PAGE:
3.2. Balance transfers

While the sign–up bonuses bring the credit hacker some financial reward, the real payoff comes via a more complicated scheme — balance transfers.

Many credit card companies offer balance transfers to new customers. These payments are intended to allow a customer to pay off existing loans — for example, to other credit cards, banks and debtors. In order to incentivize customers to transfer all their debt to them, and to attract customers not motivated by sign–up rewards, many firms offer extremely low “teaser” balance transfer rates, often at 0 percent for periods up to twelve or eighteen months.

An individual who applies for a credit card from a bank offering one of these balance transfer promotions can pay off all of her other debts, transfer the debt to the new creditor, and then not have to pay any interest on the debt for one year. All that she must do is to make the minimum payment (often just one percent of the total amount owed) each month.


Figure 5: Many credit cards offer customers attractive, low rate balance transfers
Figure 5: Many credit cards offer customers attractive, low rate balance transfers.


The banks are not charities — and thus, while the promotional balance transfer rates are attractive, consumers who make use of them risk running afoul of a number of carefully placed traps and pitfalls. A mistake by an unwitting consumer can trigger a rapid barrage of fees and interest rate hikes, through which the creditor hopes to make back the money it has lost by offering the low rate. For example, if a customer forgets to pay the minimum payment due on her card each month, the bank can immediately raise the rate from 0 percent to a more profitable 20 or 30 percent. Furthermore, due to an obscure rule known as “universal default,” many banks will raise a customer’s interest rate if she is late paying another card from a different bank [32]. That is, a customer might consistently pay her monthly bill to Citibank on time, but if she makes a late payment to her debt at Chase, that information will be communicated all of her other creditors, who are contractually permitted to immediately raise their interest rates.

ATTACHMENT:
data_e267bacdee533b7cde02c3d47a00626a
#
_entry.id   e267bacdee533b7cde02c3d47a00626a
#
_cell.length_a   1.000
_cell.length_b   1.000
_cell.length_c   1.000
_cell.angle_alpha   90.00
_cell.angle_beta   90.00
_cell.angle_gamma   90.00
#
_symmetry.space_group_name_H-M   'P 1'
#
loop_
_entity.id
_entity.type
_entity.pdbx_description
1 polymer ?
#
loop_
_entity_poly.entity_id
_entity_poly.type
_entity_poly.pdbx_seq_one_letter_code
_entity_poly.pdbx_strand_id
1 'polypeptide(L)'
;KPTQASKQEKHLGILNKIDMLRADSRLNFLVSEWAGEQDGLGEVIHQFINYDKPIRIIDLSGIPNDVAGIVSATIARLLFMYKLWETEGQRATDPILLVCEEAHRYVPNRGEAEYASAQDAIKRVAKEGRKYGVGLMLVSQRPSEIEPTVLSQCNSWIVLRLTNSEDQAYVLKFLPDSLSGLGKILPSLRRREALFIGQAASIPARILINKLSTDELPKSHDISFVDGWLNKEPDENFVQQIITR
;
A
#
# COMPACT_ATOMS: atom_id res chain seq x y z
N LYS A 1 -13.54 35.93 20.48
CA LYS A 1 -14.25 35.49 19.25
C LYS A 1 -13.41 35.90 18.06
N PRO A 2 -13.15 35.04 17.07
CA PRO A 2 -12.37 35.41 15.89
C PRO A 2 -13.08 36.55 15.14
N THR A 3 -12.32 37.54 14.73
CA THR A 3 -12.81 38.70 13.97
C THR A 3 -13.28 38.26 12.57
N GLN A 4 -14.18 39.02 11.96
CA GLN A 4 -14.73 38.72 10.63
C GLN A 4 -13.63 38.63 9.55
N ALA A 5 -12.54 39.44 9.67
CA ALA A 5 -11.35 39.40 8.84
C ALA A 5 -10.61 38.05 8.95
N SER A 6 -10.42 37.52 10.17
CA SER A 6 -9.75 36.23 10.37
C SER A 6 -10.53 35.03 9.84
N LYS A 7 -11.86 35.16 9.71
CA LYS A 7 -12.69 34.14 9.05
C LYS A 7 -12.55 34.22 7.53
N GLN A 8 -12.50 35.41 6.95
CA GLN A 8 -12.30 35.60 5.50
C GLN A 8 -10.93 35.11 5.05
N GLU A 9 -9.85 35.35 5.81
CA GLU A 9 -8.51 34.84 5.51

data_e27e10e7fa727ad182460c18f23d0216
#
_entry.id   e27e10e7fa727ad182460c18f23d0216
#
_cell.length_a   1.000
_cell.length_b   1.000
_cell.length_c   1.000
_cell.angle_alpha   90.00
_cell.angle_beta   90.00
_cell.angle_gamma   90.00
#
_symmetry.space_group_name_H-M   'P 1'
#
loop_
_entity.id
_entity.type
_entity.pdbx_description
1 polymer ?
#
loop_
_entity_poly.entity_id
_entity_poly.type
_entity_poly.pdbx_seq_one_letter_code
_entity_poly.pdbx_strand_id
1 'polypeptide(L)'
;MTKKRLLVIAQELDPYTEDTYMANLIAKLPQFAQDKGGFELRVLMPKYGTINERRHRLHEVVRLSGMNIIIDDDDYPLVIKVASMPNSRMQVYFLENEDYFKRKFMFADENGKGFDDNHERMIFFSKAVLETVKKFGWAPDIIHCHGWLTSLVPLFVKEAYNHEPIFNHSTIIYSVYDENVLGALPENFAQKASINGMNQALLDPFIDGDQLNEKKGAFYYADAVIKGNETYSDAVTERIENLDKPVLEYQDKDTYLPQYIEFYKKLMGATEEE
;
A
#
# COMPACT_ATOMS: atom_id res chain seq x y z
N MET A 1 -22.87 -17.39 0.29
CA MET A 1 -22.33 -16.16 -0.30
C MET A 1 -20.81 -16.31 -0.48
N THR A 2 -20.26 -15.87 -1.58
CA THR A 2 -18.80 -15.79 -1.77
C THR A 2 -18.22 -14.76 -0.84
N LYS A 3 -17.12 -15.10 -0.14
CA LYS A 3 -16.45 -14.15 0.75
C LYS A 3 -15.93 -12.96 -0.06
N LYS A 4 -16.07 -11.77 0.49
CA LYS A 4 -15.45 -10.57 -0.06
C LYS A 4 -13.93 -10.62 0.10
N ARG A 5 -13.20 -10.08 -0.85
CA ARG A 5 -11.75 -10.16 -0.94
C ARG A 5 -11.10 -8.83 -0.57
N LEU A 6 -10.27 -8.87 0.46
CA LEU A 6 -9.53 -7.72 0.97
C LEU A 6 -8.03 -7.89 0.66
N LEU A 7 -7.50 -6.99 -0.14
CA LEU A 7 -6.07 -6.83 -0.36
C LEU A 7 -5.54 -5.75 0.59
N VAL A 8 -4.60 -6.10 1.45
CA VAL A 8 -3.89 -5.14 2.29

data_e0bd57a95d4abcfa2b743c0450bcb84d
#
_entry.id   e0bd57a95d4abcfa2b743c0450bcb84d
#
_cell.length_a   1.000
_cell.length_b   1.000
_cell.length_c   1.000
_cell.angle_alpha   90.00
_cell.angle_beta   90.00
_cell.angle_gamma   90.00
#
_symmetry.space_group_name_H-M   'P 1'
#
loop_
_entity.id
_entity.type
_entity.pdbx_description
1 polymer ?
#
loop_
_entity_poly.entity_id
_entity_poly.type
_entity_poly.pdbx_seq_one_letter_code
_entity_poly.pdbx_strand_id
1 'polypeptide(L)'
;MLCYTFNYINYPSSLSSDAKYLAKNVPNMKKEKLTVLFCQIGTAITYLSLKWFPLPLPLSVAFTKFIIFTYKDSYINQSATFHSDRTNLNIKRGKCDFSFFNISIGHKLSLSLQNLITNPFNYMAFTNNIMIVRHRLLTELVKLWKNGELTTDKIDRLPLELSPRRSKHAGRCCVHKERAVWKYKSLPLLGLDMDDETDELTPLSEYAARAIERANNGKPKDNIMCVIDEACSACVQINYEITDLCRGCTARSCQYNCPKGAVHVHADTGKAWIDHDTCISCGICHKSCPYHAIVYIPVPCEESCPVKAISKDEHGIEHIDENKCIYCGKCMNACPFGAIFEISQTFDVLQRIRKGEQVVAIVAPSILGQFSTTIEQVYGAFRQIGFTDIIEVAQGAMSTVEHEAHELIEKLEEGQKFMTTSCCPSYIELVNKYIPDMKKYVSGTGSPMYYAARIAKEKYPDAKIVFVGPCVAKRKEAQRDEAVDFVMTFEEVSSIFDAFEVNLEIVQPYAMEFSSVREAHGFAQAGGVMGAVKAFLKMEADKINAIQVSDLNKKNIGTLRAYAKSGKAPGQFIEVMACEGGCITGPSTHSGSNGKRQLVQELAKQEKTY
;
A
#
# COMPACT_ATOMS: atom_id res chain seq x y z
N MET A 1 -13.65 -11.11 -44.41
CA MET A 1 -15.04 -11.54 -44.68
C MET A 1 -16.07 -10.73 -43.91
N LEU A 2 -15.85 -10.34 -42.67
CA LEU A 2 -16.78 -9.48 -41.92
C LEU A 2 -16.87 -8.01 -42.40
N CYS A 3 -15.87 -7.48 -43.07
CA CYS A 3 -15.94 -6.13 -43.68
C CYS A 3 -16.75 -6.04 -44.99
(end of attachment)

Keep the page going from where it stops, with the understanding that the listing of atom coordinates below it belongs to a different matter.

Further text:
Finally, while banks willingly offer balance transfers for a generous one–year period, they do not provide their customers with any prior notice as the expiration date of their promotional rate approaches. Thus, a customer who merely reads and pays each credit card bill as it arrives can find that on the 13th month she suddenly owes hundreds of dollars in interest.

As these examples demonstrate, teaser balance transfer rates often come with many potential risks. A savvy individual who can carefully manage her finances can save significant sums of money by making use of 0 percent promotional rates, while less careful consumers are far more likely to stumble into a one of the banks’ many fee traps.

3.2.1. Balance transfer arbitrage

By offering the teaser balance transfer rates, banks are attempting to attract individuals who already owe money. However, credit hackers without debt have found a way to use such promotions to make a real profit.

Instead of using the balance transfer offers to refinance existing debts, these individuals have taken the credit card companies’ money, and invested it. That is, rather than paying off an existing debt, credit hackers have borrowed large sums of money at 0 percent and invested it in high–yield savings accounts and certificates of deposit. After one year, they pay back the total balance owed, and keep the interest earned as profit.

A US$30,000 balance transfer (an amount that is not unreasonable for someone with good credit) can yield US$1500 in profit after one year, if invested in a savings account paying five percent. This most basic form of credit card arbitrage has been briefly mentioned in some media reports and even the economic literature [33]. However, as far as we are aware, no one has yet to describe these techniques in depth, nor have the more interesting and abusable aspects been documented. As this paper will show in later sections, larger profits can be earned when an individual can open and tap 20 or 30 credit cards, rather than one or two.